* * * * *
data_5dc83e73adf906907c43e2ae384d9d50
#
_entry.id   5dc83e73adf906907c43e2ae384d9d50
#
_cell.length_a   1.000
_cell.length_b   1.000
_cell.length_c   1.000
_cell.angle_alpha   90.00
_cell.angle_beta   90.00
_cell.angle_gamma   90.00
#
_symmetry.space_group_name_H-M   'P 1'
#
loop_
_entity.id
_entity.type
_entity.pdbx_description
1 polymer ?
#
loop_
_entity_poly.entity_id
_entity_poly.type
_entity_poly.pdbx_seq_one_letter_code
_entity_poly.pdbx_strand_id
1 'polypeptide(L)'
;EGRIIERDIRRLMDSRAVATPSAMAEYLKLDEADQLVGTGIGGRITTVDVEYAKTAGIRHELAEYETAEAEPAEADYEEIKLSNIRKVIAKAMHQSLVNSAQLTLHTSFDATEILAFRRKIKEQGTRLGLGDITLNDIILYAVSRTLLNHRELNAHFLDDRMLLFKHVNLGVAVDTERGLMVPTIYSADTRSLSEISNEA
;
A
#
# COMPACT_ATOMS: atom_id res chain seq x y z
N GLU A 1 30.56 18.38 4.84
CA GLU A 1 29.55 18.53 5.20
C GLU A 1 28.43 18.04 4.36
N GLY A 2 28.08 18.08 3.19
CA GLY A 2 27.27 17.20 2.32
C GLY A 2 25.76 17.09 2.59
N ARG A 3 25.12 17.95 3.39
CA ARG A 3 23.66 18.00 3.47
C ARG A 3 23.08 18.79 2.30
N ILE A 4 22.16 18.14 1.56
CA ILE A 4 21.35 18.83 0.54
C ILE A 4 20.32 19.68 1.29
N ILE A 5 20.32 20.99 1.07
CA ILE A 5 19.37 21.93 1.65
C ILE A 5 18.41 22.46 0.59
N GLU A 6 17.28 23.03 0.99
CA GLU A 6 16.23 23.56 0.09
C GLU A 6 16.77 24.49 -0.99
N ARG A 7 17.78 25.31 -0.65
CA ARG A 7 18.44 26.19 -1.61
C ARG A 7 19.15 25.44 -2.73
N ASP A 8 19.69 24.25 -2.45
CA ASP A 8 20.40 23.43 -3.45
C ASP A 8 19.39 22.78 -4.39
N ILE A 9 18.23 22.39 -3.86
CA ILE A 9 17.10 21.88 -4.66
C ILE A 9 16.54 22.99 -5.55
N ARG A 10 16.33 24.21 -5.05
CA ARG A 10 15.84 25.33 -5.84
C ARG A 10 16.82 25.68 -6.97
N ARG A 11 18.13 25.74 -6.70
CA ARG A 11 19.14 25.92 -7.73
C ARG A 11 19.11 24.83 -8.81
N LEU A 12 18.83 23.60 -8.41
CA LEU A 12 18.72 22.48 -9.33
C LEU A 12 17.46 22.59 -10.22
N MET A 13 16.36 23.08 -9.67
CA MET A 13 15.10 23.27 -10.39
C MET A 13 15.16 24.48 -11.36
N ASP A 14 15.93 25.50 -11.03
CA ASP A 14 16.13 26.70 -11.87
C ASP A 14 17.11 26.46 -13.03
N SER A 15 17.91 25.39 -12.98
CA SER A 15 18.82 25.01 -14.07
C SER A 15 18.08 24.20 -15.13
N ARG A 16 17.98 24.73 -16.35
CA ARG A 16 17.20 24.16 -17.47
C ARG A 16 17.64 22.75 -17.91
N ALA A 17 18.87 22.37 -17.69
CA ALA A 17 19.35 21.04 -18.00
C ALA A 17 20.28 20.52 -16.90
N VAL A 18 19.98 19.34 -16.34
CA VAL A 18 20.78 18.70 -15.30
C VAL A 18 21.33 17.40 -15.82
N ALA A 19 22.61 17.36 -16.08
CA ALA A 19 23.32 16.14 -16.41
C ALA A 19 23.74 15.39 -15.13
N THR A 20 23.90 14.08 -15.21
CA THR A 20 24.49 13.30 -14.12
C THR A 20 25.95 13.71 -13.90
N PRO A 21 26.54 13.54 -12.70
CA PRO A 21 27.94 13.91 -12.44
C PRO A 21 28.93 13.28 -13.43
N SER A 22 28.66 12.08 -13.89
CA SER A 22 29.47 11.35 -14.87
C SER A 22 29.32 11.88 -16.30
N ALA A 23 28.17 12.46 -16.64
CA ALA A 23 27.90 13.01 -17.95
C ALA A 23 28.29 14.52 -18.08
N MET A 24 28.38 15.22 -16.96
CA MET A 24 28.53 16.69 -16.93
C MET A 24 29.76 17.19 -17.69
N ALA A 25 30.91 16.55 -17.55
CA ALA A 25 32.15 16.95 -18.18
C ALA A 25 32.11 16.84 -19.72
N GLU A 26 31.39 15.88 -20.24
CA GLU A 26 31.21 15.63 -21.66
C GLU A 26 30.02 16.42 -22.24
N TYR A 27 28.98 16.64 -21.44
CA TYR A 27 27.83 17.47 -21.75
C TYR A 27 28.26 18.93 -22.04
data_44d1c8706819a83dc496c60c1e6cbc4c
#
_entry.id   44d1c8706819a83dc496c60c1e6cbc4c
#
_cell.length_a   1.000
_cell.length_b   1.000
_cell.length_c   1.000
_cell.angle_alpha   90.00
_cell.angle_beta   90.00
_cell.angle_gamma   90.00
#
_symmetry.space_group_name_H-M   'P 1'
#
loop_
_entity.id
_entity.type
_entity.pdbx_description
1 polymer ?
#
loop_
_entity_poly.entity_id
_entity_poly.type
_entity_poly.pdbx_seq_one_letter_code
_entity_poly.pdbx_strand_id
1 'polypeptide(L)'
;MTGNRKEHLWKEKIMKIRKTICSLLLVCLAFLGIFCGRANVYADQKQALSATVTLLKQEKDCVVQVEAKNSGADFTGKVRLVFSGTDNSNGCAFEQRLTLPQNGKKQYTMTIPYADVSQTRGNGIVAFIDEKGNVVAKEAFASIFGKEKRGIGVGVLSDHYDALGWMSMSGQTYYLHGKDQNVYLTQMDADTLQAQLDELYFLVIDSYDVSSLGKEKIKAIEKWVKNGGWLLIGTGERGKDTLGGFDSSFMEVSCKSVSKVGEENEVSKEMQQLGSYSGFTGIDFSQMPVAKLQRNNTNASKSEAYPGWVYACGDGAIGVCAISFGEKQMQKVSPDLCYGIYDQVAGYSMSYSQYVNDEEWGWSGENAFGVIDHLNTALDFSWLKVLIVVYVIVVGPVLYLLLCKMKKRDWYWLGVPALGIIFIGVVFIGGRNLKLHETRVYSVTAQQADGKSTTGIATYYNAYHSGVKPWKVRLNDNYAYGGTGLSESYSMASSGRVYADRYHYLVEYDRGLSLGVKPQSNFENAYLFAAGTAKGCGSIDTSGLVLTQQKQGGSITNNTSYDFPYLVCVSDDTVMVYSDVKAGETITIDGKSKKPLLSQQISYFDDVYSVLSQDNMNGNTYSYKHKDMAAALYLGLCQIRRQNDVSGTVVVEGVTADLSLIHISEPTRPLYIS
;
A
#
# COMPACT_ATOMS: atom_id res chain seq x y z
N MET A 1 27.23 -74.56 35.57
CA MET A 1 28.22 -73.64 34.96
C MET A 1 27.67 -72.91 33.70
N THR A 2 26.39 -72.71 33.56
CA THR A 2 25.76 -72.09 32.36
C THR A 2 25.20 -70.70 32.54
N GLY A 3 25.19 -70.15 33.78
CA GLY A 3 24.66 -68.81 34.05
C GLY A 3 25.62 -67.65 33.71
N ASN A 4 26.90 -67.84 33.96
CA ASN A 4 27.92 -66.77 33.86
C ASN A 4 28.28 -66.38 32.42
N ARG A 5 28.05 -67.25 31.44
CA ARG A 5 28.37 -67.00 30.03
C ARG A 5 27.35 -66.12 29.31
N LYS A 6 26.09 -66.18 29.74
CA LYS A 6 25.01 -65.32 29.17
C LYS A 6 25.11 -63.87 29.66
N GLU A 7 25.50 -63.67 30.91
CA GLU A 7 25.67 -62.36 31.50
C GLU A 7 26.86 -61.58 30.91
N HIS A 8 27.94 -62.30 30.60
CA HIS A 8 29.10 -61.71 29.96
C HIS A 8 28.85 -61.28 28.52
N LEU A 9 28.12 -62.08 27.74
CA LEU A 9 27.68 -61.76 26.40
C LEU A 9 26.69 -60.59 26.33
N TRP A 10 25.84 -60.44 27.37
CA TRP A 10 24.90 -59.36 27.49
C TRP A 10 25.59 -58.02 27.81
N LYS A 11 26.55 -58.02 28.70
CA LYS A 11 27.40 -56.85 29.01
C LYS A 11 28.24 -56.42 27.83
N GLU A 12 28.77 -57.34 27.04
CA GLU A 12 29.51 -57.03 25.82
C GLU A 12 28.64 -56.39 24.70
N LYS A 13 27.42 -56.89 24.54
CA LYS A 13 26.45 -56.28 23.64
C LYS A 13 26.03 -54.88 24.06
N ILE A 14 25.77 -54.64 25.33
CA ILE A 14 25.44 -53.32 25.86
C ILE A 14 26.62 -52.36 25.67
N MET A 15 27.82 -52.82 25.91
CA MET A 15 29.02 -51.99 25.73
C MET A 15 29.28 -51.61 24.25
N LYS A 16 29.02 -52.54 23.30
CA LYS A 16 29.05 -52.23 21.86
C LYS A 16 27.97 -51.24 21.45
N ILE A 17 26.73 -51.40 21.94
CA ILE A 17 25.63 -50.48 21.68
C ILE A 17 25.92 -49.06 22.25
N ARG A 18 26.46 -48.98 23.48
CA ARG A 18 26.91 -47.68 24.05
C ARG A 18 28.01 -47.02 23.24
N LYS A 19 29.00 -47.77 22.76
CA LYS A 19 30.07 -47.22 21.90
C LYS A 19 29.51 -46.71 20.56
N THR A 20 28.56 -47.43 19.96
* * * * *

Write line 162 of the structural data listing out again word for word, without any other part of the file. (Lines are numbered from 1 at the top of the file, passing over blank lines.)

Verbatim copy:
C GLU A 7 26.86 -61.58 30.91